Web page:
Maryland Weekly Fishing Report Overview | April 01, 2015



It certainly was a cold opening day for trout fishermen this past Saturday and one that will be talked about for many years. One can imagine many of our young anglers 20 or 30 years from now relating to their children. "When I was your age it was so cold on opening day that my fishing rod guides froze with ice". The weather service tells us that so far this is the coldest spring on record in Maryland. Warmer weather is in the forecast and continued trout stockings will make for good fishing this week and for weeks to come. Neil Villanueva and Brandon Collins braved cold fingers and toes on opening day but proudly hold up their reward.


Photo Courtesy of Neil Villanueva

The big story for anyone watching for the window of opportunity to be able to fish the anticipated spawning runs of white perch, is the fluctuating water temperatures. Water temperatures in the tidal rivers recently took a nose dive due to chilly weather and the tidal rivers and are barely holding at 50ºF today. Warmer weather is in the forecast for the rest of the week and a few sunny days will help a lot. Water temperatures at the mouth of the Susquehanna are a finger numbing 40ºF. A few folks have been out trying some catch and release fishing for striped bass around the flats but there have been no takers and the large females might not even be there yet since the bay water temperatures are not much warmer. There are some yellow perch being caught in the deeper waters of the lower Susquehanna River and a little bit of action in the Northeast River. Other tidal rivers in the upper bay such as the Sassafras and Chester can provide some good fishing action for post spawn yellow perch in the upper sections and the vanguard of the white perch spawning run may also be experienced.

Farther down the bay; the Calvert Cliffs Power Plant warm water discharge seems to be the only show in town when it comes to catch and release action for striped bass. Bouncing soft plastic jigs or metal in the wash of the discharge in a drifting boat has been providing some rod bending catch and release action.

Since fall/winter 2014, Fisheries Service has been taking steps to assure recreational anglers are aware of recreational and commercial striped bass fishery management rule changes necessary to comply with the Atlantic States Marine Fisheries Commission's (ASMFC) approval of Addendum IV to the Interstate Striped Bass Fishery Management Plan. Addendum IV required a 25% reduction in the coastal fisheries and a 20.5% reduction in the Chesapeake Bay fisheries.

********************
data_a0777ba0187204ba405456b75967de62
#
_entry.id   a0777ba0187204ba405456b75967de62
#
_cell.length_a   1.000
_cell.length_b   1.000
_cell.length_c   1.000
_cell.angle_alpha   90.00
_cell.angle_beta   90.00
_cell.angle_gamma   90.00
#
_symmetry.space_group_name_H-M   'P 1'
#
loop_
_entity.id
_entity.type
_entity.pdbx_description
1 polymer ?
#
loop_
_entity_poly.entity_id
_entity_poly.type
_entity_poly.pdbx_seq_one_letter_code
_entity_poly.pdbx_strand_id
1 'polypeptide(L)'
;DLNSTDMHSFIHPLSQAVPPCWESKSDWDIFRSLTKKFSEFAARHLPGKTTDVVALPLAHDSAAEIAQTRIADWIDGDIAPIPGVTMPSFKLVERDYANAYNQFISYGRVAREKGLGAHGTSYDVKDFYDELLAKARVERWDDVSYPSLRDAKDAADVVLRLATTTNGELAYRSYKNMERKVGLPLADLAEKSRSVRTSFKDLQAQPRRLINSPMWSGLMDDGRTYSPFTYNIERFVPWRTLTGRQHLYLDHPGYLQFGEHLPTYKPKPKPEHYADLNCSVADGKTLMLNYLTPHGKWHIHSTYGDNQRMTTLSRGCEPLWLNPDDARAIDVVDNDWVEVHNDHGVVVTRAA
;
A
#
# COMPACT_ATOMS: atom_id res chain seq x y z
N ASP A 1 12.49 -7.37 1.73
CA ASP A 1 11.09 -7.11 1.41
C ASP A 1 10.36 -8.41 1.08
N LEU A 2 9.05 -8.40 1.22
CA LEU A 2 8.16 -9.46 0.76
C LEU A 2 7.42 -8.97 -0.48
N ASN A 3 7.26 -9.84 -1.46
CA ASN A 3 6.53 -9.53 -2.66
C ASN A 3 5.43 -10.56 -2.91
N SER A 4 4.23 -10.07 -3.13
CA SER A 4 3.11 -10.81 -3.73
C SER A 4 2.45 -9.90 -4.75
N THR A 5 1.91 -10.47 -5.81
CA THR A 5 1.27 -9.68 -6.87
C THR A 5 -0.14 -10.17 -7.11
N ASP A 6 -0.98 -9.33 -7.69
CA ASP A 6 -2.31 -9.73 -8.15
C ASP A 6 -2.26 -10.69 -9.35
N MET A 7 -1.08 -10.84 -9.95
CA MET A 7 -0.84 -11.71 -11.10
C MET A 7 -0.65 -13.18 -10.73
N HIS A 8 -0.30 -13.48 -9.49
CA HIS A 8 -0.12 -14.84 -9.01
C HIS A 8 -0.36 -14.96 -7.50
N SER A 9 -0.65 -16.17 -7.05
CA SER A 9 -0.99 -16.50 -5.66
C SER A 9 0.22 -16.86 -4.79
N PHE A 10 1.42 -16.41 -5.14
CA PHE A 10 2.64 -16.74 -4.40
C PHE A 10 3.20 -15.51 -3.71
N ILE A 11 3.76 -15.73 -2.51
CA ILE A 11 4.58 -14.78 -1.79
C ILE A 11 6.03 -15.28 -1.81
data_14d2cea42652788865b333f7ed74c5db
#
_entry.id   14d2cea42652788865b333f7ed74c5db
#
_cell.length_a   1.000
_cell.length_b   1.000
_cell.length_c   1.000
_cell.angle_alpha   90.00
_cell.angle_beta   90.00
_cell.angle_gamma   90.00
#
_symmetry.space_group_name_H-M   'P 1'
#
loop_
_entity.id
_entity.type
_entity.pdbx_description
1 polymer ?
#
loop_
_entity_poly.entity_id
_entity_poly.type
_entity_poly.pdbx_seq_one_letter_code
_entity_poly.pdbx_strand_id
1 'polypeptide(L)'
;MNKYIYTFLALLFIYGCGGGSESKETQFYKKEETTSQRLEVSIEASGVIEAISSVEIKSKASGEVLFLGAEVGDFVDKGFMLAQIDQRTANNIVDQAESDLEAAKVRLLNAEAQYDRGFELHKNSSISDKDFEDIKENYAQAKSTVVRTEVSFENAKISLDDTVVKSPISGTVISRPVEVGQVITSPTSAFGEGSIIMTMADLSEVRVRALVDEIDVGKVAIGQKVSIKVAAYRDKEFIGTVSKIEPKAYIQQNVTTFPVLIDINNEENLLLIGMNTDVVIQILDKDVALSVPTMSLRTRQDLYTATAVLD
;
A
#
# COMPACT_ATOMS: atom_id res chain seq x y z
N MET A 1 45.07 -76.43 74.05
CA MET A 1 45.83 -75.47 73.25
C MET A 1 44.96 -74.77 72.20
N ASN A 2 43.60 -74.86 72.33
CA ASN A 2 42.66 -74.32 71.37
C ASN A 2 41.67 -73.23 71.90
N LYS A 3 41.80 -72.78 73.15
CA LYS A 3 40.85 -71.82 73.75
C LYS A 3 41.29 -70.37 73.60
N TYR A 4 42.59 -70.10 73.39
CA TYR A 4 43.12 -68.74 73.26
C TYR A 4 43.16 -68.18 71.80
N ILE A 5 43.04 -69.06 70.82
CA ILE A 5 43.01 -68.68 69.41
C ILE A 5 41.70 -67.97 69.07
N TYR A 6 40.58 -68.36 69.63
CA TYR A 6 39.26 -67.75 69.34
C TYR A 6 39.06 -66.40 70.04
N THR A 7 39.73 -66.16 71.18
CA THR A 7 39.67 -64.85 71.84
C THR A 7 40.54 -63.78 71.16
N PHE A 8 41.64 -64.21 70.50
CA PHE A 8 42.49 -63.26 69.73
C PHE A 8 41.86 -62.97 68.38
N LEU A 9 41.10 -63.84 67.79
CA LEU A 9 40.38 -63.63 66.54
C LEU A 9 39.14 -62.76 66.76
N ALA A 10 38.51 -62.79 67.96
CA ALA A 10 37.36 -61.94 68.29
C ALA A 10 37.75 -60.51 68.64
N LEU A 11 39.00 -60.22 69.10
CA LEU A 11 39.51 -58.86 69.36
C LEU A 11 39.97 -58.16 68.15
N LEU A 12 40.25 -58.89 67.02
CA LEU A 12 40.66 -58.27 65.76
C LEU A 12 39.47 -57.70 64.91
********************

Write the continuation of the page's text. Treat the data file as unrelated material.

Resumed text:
After public input and lengthy discussions with the Sport Fisheries Advisory Commission (SFAC) of several different options to achieve the mandated reduction, the Department proposed the option which best meets the diversity of interests among Maryland's anglers. It continues to provide an opportunity for a trophy fish (>40") while also providing an opportunity to those which would like to have a better chance to bring a fish home. It also provides increased protection to the female spawning stock which is an objective of ASMFC's recent management action. In mid-March we learned that the ASMFC Striped Bass Technical Committee had approved Maryland's proposal. Therefore, regulations for this year are as follows:

A person may only take or possess:

  • One striped bass between 28 inches and 36 inches or one striped bass larger than 40 inches from April 18, 2015 to May 15, 2015.
  • Two striped bass larger than 20 inches, only one of which may be larger than 28 inches, from May 16, 2015 to December 15, 2015.

EXCEPTION: A person may only keep one striped bass between 20 inches and 26 inches in the Susquehanna Flats and the Northeast River, as described in COMAR 08.02.15.09A(3), from May 16, 2015 through May 31, 2015.

Maryland has submitted an appeal to the ASMFC concerning the 20" minimum for striped bass in Maryland's portion of the Chesapeake Bay.

There are white perch staged in just about every tidal river in the middle and lower regions of the bay. Cold water temperatures have most of the white perch holding in deeper water a few miles downriver from the spawning areas. Fisheries biologist Butch Webb has been monitoring the white perch spawning run in the Choptank River recently and offered us these observations. We are seeing a lot of smaller white perch this year. There hasn't been a run of big perch to this point and they are starting to spawn so we may not get a run of good ones further up the river. The water temps have been variable from 47º to 50º depending on night time air temperature. We have caught at least one blue catfish a day for the past four days.

Although rain is predicted towards the end of the week; warm air temperatures and plenty of sun penetration into the waters of the tidal rivers should spur the white perch runs this coming weekend which will fit nicely into folk's schedules. Small shad darts tipped with a piece of minnow or other favorite baits will be a good choice for weeding through the surge of small white perch in the upper reaches of the tidal rivers. The throwback ratio is usually high on spawning white perch runs so lures such as shad darts get you back into the action faster than the classic grass shrimp bait under a bobber.

There seems to be a bit of a shortage in the bloodworm market so far this season. Cold temperatures and heavy snow in Maine have made it difficult for diggers to supply enough bloodworms to go around. Apparently European buyers are also purchasing as many bloodworms as they can for their fishermen. Hopefully the market will ease up as we get farther along into spring.